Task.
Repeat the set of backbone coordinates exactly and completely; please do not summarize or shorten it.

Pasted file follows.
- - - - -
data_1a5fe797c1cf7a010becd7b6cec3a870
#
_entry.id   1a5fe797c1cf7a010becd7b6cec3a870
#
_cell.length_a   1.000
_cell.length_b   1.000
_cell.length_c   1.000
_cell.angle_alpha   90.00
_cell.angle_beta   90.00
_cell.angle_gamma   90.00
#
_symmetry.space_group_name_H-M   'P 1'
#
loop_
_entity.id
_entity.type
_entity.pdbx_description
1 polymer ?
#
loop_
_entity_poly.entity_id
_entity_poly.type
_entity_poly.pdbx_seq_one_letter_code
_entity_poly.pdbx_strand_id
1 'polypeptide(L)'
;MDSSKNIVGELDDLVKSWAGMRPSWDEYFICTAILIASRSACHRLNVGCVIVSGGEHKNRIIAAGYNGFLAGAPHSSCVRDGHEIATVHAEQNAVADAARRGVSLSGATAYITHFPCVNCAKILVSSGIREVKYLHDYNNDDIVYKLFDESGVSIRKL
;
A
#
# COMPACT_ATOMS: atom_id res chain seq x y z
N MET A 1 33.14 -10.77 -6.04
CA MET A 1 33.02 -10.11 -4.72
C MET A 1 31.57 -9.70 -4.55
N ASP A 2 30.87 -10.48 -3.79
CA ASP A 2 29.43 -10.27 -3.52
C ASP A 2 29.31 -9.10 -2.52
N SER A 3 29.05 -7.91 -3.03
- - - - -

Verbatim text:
data_1a5fe797c1cf7a010becd7b6cec3a870
#
_entry.id   1a5fe797c1cf7a010becd7b6cec3a870
#
_cell.length_a   1.000
_cell.length_b   1.000
_cell.length_c   1.000
_cell.angle_alpha   90.00
_cell.angle_beta   90.00
_cell.angle_gamma   90.00
#
_symmetry.space_group_name_H-M   'P 1'
#
loop_
_entity.id
_entity.type
_entity.pdbx_description
1 polymer ?
#
loop_
_entity_poly.entity_id
_entity_poly.type
_entity_poly.pdbx_seq_one_letter_code
_entity_poly.pdbx_strand_id
1 'polypeptide(L)'
;MDSSKNIVGELDDLVKSWAGMRPSWDEYFICTAILIASRSACHRLNVGCVIVSGGEHKNRIIAAGYNGFLAGAPHSSCVRDGHEIATVHAEQNAVADAARRGVSLSGATAYITHFPCVNCAKILVSSGIREVKYLHDYNNDDIVYKLFDESGVSIRKL
;
A
#
# COMPACT_ATOMS: atom_id res chain seq x y z
N MET A 1 33.14 -10.77 -6.04
CA MET A 1 33.02 -10.11 -4.72
C MET A 1 31.57 -9.70 -4.55
N ASP A 2 30.87 -10.48 -3.79
CA ASP A 2 29.43 -10.27 -3.52
C ASP A 2 29.31 -9.10 -2.52
N SER A 3 29.05 -7.91 -3.03